There is a natural tendency for populations with unlimited food supplies to grow increasingly rapidly with exponential growth as we showed in Part II-1. As storage grows, the auto-catalytic feedback also grows accelerating growth.
In Figure III-3 two populations are shown, both growing from the same unlimited source. Even though resources are not in short supply, and even though there are no negative interactions, one population may become increasingly dominant. See Figure III-3b.
Some populations have individuals that work cooperatively in their production processes. Their growth is proportional to the interaction of its individuals. Its growth is proportional to the square of the population number. It is said to be "quadratically auto-catalytic”.
Examples of the rapid growth of populations on unlimited food resources are the early stages of growth of microorganisms in food, the growth of new plants when a field is abandoned, and the growth of new industries during human colonization of a new area.
Examples of the quadratic growth are the growth of fishes that school and birds that nest in colonies. The growth of the economy of the United states prior to 1973 was utocatalytically quadratic.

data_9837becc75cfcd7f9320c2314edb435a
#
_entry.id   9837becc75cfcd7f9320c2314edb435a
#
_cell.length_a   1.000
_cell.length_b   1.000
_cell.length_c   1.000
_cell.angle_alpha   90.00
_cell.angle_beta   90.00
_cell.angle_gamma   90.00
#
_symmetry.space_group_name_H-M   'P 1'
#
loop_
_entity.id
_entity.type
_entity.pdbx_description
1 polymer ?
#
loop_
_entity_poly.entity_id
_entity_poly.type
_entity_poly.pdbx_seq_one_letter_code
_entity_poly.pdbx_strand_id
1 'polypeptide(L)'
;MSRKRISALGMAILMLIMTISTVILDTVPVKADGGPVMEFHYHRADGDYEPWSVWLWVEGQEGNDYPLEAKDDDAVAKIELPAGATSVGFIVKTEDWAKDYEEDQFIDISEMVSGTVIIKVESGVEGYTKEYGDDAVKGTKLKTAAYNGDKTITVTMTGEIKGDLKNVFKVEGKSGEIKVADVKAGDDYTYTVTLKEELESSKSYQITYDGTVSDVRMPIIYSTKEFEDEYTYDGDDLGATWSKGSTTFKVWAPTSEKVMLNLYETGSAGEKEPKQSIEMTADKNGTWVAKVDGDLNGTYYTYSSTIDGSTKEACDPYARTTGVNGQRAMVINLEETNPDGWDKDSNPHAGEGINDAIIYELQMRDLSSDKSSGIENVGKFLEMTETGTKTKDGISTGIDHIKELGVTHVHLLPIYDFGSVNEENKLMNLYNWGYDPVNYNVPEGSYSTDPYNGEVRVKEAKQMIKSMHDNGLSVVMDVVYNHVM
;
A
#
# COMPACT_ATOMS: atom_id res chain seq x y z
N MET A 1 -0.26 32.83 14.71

"What if" Experiments
COMPUTER MINIMODELS AND SIMULATION EXERCISES
FOR SCIENCE AND SOCIAL STUDIES
Howard T. Odum* and Elisabeth C. Odum+
* Dept. of Environmental Engineering Sciences, UF
+ Santa Fe Community College, Gainesville
Center for Environmental Policy, 424 Black Hall
University of Florida, Gainesville, FL, 32611
Autorização concedida gentilmente pelos autores para publicação na Internet
Laboratório de Engenharia Ecológica e Informática Aplicada - LEIA - Unicamp
Mileine Furlanetti de Lima Zanghetin
Campinas, SP, 20 de julho de 2007